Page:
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My first husband, Capt. Jerry Zimmer, was an F4B Phantom jet pilot, whose aircraft was shot down on August 29, 1969, approximately 20 miles South of Da Nang, Vietnam, after six months in country. Neither Jerry nor his navigator, 1st Lt. Al Graf, was able to eject, before the aircraft crashed into the Que Son Mountains. Initially Jerry and Al were classified as Killed in Action/No Body Recovered (KIA/NBR). Years later, both Marines were listed as MIA, along with other service members whose bodies were never recovered.

Jerry has been gone nearly a half century, and hope for recovering his remains had run out a long time ago.  However, in recent years our family became involved with the Joint POW/MIA Accounting Command (JPAC), now merged with the Defense POW/MIA Accounting Agency (DPAA), and learned that Jerry’s and Al’s remains might, in fact, be recoverable, so we are doing everything possible to support their efforts to make this happen and bring our guys home where they belong.

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MIA RECOVERIES: HOW MUCH IS A PROMISE WORTH?

Friday, March 1, 2013 @ 09:03 AM  posted by Elaine Zimmer Davis

 

 The Vietnam Memorial Wall — most visited memorial in Washington, D.C.

For some people heavily engaged in social media where it seems everything is aired these days, the  doomsday prediction of sequestration is like theater – good actors, bad story. 

But for those of us with MIAs still unaccounted from past wars, such as the Vietnam War in my family’s case, sequestration could deal another blow to the recovery system which has suffered greatly throughout the decades for a variety of reasons, most notably the existence of different ideologies between the U.S. and other governments where the remains of our MIAs still exist.   

But these days, the culprit appears to be the unpredictability of our own government.  And while budget dilemmas have often been a problem with MIA operations, this time the cuts are running rampant throughout the entire military, which has ultimate responsibility for MIA recovery efforts.   Needless to say, sequestration must go!    It was a bad decision by U.S. leadership to even suggest the use of sequestration early-on, but now it is turning into a disaster,  hurting our military, core civil service employees and embarrassing our country on a global level.  

CHERRY PICKING

This blog is meant to be apolitical, but there are times when it is difficult to sit on the sidelines and see our country going in reverse – as in back to the 1960s when civil rights, women’s rights and the draft were justifiably in need of change, but our military took the brunt of those social battles and some see us headed in that direction again.   However, with today’s all-volunteer military, often serving multiple tours in high-threat war zones, it remains to be seen if the bravest among us will allow themselves to be used as pawns!  If ever there were a time to set an example that our active-duty military does count, it is now.   These are smart people who are watching closely at how we treat their retired and MIA counterparts, as well.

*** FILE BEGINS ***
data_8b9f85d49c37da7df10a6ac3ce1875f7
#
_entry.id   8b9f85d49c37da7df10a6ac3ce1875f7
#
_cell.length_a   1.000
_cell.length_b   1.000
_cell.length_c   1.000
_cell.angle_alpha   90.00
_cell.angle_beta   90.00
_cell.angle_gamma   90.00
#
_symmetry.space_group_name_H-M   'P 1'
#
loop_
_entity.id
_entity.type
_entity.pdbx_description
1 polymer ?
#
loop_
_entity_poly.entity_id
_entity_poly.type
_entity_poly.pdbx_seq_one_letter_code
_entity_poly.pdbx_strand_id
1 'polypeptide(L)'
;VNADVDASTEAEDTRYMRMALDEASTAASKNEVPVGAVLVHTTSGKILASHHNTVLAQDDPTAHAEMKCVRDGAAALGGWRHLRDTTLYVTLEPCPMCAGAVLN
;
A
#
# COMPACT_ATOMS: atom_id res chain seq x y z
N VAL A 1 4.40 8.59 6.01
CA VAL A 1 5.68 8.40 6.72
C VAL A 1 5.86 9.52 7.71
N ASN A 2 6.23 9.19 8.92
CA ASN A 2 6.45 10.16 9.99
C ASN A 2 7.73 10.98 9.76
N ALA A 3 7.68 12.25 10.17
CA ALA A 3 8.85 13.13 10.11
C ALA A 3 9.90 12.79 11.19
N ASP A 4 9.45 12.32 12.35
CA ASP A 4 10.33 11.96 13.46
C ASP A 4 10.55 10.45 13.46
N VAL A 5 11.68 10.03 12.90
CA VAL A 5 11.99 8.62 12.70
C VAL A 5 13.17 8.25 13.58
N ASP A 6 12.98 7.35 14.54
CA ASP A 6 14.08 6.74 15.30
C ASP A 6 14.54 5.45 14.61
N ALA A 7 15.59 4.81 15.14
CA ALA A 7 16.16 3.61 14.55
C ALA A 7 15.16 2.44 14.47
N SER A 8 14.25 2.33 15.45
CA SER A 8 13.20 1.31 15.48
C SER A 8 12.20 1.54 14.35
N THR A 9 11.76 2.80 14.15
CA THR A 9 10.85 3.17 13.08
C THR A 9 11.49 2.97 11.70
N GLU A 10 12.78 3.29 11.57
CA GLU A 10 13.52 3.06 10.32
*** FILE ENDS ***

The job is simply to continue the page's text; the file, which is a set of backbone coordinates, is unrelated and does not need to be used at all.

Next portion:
SEQUESTRATION — DANGEROUS POLITICS

While post-war drawdown is nothing new, the current situation [sequestration] seems downright dangerous.  Even more concerning is that many Americans nowadays are disengaged from the reality of war, including some of our elected officials.  With instability in the Middle East – not just Iraq and Afghanistan – along with areas in Asia Pacific flexing military muscle, it is difficult to talk about bringing home our loved ones from past wars when we’re having trouble spreading the wealth among those who are engaged in today’s military commitments.   

Yet, it is important to understand that the Joint POW/MIA Accounting Command (JPAC) – the government organization that reports to the U.S. Pacific Command (PACOM) – plays an important role in our nation’s ongoing efforts to strengthen economic, political and security ties within Asia Pacific.  We need only look at recovery operations in Burma, which are underway, thanks in part to the success of humanitarian efforts in Vietnam.  But behind the scenes, our two countries are hoping this renewed relationship leads to a lot more.

KEEPING THE PROMISE

JPAC is tasked with the huge responsibility of finding and identifying MIAs from past wars, comprising what may be the largest, ongoing humanitarian effort ever conducted by the U.S.  With more than 80,000 MIAs still unaccounted for around the globe, it is believed that one-third of them may be recoverable and identified.  

However, sequestration has already begun to impact JPACs manpower and recovery operations, and if the situation does not improve soon, the outcome could be devastating to Vietnam War recoveries.  JPAC has taken some serious cuts to its budget but the worst is yet to come if furloughs are next — recovery/excavation operations will cease if they have to furlough civilians. 

According to current rules, JPAC would be required to arrange two furlough days every pay period (2 weeks), and since teams deploy for 35-45 days, they would not be able to deploy any anthropologists and operations would cease.  The clock is ticking in Vietnam War locations where acidic soil is rapidly degrading the remains of our loved ones; economic progress is moving faster than excavations; and Vietnamese witnesses to our wartime losses are dying off.   

What many people do not understand is that JPACs operations are largely military-to-military with support from a group of highly skilled civilian workers, most of whom are former military, as well.  Keeping boots on the ground in areas where our loved ones are still unaccounted for is an excellent way to support and solidify relationships that once seemed unthinkable. 

 

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